Racing 1960s sports prototypes is not for the feint hearted; crash a Lotus 23B or Elva Mk7 and you will know about it but it must surely be worse when you can't see where you're going?
The weather on Saturday was very wet all day but the standard of driving was high and there were no really big accidents. Spins aplenty though as Mark Owen (not that one) demonstrates in his Elva BMW Mk7S.
Harry Dark won Saturday's Settrington Cup race for children in Austin J40 pedal cars by some margin and is seen here being flagged across the line by Sir Stirling Moss. He finished 3rd overall on aggregate after Sunday's dry race.
The remarkable Catherine Collings nips into the lead, while boys squabble with each other behind, and was quick enough to take the aggregate victory in the wonderfully shabby number 41 J40.
Most Surreal Goodwood Installation
It doesn't get much more 'Not a pipe, it's a painting of a pipe', than Goodwood's fake beach in the paddock. While mechanics revved cars and bikes around them happy toddlers played in the sand while parents ate ice cream. It even had pink sheds, which we believe ladies call 'beach huts'.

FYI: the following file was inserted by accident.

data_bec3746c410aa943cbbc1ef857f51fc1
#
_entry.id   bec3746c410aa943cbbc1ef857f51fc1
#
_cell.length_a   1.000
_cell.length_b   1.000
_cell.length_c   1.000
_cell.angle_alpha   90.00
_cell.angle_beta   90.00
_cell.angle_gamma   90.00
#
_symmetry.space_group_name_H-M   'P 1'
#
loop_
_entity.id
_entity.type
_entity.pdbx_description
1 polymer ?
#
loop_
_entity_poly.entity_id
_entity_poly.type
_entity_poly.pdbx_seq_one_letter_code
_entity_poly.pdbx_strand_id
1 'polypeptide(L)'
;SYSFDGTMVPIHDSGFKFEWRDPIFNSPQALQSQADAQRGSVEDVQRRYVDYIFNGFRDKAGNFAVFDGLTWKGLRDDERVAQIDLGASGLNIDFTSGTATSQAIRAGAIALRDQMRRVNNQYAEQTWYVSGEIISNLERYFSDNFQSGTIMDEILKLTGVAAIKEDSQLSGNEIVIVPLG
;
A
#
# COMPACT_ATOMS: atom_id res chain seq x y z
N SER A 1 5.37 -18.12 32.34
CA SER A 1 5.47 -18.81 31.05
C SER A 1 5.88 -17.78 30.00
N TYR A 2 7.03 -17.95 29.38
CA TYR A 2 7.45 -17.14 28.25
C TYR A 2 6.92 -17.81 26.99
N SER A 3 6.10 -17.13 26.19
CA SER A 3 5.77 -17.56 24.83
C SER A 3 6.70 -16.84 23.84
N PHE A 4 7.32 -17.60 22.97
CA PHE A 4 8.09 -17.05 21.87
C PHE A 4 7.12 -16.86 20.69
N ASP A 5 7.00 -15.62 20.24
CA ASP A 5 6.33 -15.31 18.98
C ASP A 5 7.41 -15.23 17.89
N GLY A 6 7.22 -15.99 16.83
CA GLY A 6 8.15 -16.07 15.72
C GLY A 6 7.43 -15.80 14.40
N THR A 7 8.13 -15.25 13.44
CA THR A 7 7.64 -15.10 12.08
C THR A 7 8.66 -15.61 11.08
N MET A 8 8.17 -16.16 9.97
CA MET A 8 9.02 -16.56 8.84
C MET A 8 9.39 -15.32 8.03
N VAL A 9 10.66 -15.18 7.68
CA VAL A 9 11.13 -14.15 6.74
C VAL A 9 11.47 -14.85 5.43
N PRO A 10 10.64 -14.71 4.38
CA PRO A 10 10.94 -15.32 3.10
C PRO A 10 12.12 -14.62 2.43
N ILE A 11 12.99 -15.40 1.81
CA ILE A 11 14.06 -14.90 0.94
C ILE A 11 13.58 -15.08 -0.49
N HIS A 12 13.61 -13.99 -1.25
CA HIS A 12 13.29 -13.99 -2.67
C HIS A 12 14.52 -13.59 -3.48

Best Ice Cream Van (yes really)
However, not content with having a beach, Goodwood also provided a proper way for a gentleman to buy ice cream for his lady, from this 1932 Rolls Royce 20/25 based ice cream van.
Best A cappella singers
Chichester-based singers 'The Popettes' kept popping up around the paddock doing wonderful unaccompanied versions of ‘50s and early ‘60s pop classics, although they often struggled to be heard over the engine revving as mechanics warm up race cars and bikes.
Car park car of the weekend
Nigel Green and Peter Sanbrook in the early-morning sun with their shared 1904 Maudslay – called Big Maud. And is she big! She has a 60hp (RAC rating) 9.6-litre straight-six, which is a 'square' engine with a five-inch bore and stroke. It's an OHC – yes that's right an overhead-cam engine in 1904 – and originally launched in 1902, probably the first one ever made and designed in Coventry by Alexander Craig. She also has a pressurised oil system, a seven-bearing crank, a four-speed transaxle and a steel cone clutch that weighs 11 stone. We were tempted to crop the photo to just the engine, it's awesome.